Reuse Water Treatment
Reuse water treatment generally consists of advanced treatment of conventional wastewater treatment plant effluent via physical and chemical processes, depending upon the reuse water application. In some cases, the reuse water treatment is integrated into the conventional wastewater treatment to provide a higher quality effluent, such as in membrane bioreactor (MBR) applications for non-potable reuse. For indirect or direct potable reuse, the reuse water reaches purified status. The higher the water quality required for the specific use, the more the energy consumption and GHG emissions will be required.
Reuse Water Treatment energy and GHG emissions can also be affected by some of the other stages in the urban water cycle, particularly wastewater treatment and end users. However, factors other than those within the individual urban water stages can impact this stage’s energy consumption and GHG emissions. These other factors include the following:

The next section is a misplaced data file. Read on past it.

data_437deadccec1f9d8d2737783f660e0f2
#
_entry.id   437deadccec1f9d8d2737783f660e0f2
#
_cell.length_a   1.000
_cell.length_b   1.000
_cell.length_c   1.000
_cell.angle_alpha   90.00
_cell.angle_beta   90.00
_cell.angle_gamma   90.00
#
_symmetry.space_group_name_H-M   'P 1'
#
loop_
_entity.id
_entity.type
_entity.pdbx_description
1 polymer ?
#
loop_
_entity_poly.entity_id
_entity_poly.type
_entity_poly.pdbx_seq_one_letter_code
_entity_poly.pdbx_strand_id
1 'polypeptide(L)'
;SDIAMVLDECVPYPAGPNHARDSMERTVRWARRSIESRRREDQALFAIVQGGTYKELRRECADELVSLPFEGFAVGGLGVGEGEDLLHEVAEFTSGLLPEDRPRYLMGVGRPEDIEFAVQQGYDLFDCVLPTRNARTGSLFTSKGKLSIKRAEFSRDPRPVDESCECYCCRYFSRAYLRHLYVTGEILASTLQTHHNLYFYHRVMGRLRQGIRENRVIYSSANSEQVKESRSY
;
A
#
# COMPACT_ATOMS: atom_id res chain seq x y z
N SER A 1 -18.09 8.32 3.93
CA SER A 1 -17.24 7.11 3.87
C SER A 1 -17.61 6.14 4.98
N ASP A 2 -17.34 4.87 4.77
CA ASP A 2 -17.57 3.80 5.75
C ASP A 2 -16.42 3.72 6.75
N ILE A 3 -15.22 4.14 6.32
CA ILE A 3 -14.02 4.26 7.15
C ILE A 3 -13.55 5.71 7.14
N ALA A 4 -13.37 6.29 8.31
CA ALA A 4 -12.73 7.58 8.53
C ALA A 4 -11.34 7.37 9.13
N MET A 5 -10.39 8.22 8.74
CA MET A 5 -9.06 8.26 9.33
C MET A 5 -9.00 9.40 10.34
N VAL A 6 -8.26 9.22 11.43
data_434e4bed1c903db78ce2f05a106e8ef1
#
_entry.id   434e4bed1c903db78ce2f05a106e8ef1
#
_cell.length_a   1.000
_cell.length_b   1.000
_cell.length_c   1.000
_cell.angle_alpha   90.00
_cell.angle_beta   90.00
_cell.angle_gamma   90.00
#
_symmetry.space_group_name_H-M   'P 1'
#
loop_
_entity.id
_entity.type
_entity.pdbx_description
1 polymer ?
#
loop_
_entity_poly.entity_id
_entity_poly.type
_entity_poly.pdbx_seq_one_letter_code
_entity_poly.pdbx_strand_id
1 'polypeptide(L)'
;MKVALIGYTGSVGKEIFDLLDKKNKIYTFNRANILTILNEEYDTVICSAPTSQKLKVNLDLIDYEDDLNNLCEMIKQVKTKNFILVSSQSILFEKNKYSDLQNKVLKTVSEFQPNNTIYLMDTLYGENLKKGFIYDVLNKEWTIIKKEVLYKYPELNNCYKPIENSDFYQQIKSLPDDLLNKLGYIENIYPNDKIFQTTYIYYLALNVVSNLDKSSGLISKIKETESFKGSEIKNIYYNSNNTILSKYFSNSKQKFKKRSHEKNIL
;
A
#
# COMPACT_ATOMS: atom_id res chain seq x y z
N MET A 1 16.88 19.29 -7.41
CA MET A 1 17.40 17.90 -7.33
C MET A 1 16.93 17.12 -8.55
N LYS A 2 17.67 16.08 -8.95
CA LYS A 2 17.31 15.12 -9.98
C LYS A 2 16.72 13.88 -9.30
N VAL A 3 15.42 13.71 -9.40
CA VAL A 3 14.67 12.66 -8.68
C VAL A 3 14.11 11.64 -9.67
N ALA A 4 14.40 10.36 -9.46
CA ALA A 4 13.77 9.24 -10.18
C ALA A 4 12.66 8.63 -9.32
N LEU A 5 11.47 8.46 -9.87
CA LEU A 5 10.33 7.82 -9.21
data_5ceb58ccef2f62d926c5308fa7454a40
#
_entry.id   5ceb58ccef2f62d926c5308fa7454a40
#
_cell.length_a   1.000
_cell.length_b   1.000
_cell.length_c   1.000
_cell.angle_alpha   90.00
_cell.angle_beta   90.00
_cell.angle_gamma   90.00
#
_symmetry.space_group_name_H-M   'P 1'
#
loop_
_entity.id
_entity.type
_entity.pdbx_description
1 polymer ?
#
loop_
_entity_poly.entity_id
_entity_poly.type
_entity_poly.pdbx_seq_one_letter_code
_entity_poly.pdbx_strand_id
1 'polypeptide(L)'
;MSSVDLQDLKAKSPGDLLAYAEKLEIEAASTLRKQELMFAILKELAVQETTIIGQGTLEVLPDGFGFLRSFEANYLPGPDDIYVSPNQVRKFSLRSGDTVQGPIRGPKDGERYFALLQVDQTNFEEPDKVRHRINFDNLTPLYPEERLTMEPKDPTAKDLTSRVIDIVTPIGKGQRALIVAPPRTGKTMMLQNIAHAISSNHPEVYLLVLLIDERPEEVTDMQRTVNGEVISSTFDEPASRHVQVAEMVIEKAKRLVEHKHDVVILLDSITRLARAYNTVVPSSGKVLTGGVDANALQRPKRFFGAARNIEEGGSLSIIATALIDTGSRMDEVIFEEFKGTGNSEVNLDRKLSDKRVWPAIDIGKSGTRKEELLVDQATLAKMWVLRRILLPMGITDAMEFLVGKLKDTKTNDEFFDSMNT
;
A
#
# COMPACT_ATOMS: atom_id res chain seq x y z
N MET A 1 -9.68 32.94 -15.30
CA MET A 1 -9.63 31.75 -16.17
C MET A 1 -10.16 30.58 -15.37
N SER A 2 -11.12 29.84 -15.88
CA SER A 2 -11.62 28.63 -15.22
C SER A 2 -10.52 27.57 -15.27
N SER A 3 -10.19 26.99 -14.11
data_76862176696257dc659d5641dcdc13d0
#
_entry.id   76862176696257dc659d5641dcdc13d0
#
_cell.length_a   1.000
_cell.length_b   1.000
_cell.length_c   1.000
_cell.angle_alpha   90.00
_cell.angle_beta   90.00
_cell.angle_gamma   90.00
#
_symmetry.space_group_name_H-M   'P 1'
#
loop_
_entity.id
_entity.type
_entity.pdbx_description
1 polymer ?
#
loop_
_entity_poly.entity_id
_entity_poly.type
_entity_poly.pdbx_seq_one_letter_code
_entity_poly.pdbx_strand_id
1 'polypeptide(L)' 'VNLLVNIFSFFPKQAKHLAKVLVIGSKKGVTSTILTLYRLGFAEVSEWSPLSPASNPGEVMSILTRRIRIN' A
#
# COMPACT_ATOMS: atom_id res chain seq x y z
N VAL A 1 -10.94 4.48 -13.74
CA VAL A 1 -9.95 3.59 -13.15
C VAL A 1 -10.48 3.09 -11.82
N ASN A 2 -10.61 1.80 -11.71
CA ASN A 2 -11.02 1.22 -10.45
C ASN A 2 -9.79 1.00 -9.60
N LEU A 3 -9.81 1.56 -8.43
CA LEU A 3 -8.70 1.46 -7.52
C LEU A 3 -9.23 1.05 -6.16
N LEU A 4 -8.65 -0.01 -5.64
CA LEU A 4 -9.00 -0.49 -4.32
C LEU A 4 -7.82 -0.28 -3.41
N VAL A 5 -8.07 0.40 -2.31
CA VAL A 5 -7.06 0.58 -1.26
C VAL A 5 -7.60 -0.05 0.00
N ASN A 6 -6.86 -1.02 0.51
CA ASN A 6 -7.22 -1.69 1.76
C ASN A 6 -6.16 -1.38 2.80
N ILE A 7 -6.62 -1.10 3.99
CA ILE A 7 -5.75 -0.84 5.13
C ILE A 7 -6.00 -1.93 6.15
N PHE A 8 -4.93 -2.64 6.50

- Treatment technology selection and efficiency.
- Pumping efficiency / operation.
- Energy source (renewable, fossil fuels, grid energy mix).
Recycled water treatment can be impacted by wastewater treatment because the amount of wastewater to be recycled will depend on the amount of wastewater generated. The recycled water treatment system design and energy consumption is generally influenced by the amount and quality of source water available from wastewater treatment plant effluents.
|Reuse Water Distribution|
The capacity and location of the reuse water treatment facility impacts the pumping requirements of the distribution system.
Depending upon the recycled water demand (quantity and water quality) by the end users, the level of treatment required will be defined and, hence, the related energy and GHG emissions. The higher the water quality, the more energy intensive the treatment process becomes.
Reuse water for usages such as irrigation, cleaning, toilet flushing or even drinking, depends on the level of treatment of the reuse water.